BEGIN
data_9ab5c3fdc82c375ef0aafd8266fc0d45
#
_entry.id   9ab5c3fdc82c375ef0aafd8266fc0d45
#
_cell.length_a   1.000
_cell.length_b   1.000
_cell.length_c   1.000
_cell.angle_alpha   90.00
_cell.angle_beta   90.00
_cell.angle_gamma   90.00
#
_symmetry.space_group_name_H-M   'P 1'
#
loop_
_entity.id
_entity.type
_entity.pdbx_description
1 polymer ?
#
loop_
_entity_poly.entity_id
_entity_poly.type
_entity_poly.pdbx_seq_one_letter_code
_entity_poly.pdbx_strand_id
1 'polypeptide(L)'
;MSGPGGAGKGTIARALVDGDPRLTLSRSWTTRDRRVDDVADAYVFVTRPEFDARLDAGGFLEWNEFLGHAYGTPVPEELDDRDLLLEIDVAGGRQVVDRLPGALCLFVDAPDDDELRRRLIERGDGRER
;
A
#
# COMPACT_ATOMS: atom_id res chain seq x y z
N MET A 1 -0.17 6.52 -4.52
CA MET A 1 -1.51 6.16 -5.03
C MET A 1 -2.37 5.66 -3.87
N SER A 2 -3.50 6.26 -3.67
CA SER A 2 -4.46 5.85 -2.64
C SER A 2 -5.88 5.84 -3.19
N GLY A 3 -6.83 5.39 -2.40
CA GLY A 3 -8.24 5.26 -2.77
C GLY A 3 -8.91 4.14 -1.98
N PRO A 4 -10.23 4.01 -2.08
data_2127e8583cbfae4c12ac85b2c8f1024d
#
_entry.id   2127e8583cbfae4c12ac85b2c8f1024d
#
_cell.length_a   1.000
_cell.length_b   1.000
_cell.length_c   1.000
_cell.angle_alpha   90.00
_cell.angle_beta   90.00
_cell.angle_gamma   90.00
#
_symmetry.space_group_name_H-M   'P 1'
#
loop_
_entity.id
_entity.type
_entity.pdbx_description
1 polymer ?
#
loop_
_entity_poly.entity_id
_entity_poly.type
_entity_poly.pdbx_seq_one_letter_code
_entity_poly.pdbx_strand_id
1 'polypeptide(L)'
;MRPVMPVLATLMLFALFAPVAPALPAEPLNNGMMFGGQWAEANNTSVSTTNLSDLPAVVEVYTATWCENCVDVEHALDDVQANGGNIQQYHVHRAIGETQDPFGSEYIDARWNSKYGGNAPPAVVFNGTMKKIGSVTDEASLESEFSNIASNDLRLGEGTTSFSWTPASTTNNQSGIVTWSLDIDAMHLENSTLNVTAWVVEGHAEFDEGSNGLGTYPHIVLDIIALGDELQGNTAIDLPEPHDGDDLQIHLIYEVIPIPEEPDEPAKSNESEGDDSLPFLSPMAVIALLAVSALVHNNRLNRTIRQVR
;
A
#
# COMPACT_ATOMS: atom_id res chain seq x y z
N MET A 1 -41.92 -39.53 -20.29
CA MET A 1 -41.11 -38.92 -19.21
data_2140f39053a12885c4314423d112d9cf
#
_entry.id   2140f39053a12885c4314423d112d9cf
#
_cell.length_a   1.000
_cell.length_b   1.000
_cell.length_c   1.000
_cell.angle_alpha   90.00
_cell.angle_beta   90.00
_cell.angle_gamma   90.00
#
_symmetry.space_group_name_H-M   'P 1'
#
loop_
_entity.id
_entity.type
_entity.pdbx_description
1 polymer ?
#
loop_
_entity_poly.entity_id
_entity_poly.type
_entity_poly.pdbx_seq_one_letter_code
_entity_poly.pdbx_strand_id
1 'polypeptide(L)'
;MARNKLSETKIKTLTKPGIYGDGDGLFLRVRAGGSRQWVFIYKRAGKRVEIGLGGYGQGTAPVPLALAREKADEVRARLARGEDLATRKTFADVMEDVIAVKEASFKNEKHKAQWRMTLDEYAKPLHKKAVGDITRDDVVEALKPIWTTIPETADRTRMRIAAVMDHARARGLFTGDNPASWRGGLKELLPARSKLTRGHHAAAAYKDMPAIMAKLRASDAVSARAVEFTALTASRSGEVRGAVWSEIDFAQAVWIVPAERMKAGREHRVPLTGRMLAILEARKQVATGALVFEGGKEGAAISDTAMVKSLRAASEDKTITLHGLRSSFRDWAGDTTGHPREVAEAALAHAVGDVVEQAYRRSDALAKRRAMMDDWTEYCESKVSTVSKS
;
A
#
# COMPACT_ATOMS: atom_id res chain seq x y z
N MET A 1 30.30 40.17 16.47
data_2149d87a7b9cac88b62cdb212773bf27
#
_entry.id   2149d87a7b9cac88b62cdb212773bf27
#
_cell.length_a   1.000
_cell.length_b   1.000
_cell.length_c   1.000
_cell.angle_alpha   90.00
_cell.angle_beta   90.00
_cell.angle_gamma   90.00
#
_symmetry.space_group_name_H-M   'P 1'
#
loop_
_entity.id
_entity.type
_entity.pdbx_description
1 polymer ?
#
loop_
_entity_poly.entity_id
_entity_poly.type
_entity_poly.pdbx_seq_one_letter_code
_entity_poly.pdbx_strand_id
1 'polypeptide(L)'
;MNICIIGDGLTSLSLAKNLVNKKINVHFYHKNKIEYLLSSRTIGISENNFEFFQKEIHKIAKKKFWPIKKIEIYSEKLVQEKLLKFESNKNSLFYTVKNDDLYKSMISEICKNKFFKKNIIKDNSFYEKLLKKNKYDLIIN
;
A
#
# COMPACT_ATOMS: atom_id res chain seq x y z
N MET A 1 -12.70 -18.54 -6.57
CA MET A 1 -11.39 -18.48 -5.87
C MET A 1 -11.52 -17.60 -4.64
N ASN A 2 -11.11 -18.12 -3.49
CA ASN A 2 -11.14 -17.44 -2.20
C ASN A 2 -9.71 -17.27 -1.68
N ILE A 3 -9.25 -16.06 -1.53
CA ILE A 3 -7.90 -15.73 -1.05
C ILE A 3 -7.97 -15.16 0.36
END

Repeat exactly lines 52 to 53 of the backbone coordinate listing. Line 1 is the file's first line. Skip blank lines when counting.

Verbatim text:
_symmetry.space_group_name_H-M   'P 1'
#